Children are making more calls for help after being "cut off" from support networks during lockdown, the NSPCC said.
Almost 43,000 counselling session have been delivered by Childline since restrictions were introduced in March.
Most related to loneliness and low self-esteem, the NSPCC said.
A Birmingham teenager has written a book about being bullied and is now campaigning for schools to prioritise pupils' mental health.
"The pandemic has cut children off from the reassurance many of them need," Childline founder Dame Esther Rantzen said.
"When young people are facing mental health issues such as anxiety or depression, or are struggling with eating disorders or self-harm, they often hide it from their parents and families."
The NSPCC, which runs Childline, said a spike in counselling sessions for children with eating disorders and body image issues was found, rising from an average of 335 calls a month before lockdown to 443.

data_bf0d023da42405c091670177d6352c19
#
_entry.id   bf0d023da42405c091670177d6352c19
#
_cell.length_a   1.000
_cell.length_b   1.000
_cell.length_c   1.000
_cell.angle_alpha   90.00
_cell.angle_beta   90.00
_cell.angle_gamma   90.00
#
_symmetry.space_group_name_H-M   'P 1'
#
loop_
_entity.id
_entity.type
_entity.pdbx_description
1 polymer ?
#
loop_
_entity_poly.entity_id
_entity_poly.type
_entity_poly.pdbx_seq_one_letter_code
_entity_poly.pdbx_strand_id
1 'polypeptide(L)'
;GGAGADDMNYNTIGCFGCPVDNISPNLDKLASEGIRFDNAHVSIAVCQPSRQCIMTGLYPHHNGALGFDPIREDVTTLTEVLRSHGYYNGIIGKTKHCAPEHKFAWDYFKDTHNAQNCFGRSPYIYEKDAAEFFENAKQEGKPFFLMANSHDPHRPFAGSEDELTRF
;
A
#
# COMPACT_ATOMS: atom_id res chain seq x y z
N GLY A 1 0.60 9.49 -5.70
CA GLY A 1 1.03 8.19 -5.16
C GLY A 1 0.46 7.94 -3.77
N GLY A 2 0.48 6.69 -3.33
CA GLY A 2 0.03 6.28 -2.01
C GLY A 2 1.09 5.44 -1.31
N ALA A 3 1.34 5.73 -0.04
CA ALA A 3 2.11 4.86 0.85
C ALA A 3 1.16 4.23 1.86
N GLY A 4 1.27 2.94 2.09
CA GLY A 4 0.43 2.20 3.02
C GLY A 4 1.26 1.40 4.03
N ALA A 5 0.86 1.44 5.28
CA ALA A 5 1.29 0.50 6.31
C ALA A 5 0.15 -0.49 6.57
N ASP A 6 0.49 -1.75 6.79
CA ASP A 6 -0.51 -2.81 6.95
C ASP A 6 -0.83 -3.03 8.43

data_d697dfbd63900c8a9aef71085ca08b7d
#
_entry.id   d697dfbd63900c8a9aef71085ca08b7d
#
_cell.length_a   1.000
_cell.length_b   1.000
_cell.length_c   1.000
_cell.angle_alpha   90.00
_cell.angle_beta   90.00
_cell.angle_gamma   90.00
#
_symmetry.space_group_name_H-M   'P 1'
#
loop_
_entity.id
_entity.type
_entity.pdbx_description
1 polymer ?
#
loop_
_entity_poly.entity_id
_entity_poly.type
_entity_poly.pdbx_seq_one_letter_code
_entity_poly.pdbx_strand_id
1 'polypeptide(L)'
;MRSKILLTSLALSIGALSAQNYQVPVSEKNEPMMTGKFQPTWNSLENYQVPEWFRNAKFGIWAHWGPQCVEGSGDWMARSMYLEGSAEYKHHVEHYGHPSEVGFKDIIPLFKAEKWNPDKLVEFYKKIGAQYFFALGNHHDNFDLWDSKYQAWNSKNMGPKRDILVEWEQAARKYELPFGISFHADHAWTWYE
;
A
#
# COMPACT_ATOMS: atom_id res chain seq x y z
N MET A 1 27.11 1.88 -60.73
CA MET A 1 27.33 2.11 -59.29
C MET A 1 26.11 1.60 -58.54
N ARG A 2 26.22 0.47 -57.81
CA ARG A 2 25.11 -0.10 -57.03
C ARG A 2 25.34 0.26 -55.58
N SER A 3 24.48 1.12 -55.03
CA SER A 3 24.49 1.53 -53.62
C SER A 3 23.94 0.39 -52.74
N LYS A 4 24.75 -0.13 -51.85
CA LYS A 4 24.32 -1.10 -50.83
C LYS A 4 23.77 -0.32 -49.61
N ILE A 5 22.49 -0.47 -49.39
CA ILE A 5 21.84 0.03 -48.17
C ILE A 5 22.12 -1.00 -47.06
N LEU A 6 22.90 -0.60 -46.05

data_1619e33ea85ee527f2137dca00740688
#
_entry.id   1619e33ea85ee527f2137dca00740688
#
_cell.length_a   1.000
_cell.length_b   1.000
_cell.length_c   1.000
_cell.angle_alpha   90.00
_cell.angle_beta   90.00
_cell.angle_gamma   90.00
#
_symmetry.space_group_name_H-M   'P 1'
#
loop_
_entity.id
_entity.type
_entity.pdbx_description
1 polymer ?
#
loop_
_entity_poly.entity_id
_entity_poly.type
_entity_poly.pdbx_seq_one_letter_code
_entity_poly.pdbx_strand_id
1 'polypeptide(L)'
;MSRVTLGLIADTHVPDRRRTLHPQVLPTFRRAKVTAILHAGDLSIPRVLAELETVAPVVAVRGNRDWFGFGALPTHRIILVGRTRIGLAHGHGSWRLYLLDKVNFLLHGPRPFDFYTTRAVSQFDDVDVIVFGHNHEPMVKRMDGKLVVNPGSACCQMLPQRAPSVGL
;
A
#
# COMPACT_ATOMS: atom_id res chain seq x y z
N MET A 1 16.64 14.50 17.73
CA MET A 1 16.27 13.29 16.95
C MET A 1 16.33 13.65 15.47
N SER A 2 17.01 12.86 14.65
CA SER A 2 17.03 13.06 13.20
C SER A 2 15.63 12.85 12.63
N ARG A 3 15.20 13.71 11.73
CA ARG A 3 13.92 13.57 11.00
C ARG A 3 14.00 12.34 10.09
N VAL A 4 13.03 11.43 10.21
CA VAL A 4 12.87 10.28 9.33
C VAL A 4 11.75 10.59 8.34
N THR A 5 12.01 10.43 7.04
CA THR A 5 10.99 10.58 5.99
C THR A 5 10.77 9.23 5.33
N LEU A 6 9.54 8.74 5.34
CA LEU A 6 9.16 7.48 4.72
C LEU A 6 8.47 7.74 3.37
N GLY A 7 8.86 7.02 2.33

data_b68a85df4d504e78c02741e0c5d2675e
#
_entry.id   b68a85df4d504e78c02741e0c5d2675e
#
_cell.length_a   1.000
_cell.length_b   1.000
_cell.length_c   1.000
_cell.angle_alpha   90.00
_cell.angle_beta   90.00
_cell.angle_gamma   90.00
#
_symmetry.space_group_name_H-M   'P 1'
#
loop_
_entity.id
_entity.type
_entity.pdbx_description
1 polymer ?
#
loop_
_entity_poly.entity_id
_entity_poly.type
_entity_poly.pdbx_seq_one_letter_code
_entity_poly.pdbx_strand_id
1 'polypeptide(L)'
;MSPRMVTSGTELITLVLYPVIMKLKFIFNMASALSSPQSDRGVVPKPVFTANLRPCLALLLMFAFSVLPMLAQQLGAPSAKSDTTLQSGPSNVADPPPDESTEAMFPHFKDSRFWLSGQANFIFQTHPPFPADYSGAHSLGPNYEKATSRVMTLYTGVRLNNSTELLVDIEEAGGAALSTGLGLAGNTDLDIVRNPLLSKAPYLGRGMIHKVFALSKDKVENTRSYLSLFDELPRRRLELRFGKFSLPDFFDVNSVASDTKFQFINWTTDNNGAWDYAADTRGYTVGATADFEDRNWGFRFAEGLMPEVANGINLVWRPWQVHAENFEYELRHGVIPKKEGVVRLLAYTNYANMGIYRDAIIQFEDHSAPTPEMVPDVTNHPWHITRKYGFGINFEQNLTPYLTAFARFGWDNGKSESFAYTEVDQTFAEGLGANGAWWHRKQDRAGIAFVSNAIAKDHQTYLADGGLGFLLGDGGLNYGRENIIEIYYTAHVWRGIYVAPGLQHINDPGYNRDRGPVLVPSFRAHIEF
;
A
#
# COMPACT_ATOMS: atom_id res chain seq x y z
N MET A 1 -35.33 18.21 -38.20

Tegan, a 13-year-old girl from Birmingham, was bullied at school for four years and is now working with the children's charity.
"If anyone is being bullied and they can't talk to their mum or dad, then they can call Childline," she said. "You can talk to them about anything.
"I want to share my experiences so other children know that they aren't alone."
Dame Esther said children were likely to feel "especially isolated" during lockdown.
"If these tough times have caused children to feel an extra level of anxiety, we want them to feel confident to express their fears and share their worries," she said.